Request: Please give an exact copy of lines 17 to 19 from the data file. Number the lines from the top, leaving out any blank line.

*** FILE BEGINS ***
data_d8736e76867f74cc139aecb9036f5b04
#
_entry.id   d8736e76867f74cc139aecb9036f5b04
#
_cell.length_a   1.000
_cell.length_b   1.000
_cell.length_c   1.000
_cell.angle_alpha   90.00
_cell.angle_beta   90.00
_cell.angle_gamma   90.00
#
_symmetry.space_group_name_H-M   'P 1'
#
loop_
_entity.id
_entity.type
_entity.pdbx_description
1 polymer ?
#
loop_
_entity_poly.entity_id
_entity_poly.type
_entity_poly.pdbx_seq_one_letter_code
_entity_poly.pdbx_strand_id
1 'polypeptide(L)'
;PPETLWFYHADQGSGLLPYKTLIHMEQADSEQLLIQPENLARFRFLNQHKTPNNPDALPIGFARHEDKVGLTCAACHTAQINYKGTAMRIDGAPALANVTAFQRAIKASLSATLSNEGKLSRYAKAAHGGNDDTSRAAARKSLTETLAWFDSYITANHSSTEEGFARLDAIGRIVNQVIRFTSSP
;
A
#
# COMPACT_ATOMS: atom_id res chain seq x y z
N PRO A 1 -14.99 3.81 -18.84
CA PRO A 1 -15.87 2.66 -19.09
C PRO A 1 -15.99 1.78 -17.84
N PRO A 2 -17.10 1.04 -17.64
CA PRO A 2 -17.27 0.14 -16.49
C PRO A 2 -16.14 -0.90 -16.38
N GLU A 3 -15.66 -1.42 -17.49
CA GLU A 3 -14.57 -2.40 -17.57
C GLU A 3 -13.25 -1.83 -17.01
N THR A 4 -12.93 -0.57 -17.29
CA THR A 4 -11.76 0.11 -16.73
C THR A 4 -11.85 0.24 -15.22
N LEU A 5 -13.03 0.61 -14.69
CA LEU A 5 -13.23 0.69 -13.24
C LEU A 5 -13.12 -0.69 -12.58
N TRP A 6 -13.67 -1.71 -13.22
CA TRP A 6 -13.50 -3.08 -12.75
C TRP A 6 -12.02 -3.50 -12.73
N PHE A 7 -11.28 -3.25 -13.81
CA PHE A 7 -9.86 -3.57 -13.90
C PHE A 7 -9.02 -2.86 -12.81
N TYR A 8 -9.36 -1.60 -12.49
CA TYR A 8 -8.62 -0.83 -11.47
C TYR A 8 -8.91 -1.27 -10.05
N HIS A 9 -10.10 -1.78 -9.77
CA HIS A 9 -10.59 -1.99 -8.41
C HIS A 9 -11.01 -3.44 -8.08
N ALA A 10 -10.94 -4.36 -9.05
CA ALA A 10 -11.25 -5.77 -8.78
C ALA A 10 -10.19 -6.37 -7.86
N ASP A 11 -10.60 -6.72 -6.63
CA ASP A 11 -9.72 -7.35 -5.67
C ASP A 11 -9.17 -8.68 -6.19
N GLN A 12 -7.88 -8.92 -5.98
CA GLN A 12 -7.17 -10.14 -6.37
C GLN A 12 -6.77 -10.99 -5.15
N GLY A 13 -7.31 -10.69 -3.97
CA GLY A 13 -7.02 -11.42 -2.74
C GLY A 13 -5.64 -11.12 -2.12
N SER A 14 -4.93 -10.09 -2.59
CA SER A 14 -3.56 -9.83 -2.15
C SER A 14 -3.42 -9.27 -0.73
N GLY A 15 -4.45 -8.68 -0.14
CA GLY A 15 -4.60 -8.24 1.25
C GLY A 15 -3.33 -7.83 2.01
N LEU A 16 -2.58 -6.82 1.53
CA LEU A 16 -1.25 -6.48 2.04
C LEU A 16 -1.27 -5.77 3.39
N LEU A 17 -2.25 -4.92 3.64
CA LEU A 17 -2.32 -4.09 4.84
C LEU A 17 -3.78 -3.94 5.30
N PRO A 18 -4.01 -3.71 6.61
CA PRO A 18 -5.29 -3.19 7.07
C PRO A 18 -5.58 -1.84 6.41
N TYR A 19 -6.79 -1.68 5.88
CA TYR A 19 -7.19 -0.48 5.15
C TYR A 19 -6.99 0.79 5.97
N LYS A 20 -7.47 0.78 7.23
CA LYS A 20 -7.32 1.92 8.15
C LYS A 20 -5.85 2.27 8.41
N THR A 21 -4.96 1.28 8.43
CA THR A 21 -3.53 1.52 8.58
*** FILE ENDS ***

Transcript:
_entity.pdbx_description
1 polymer ?
#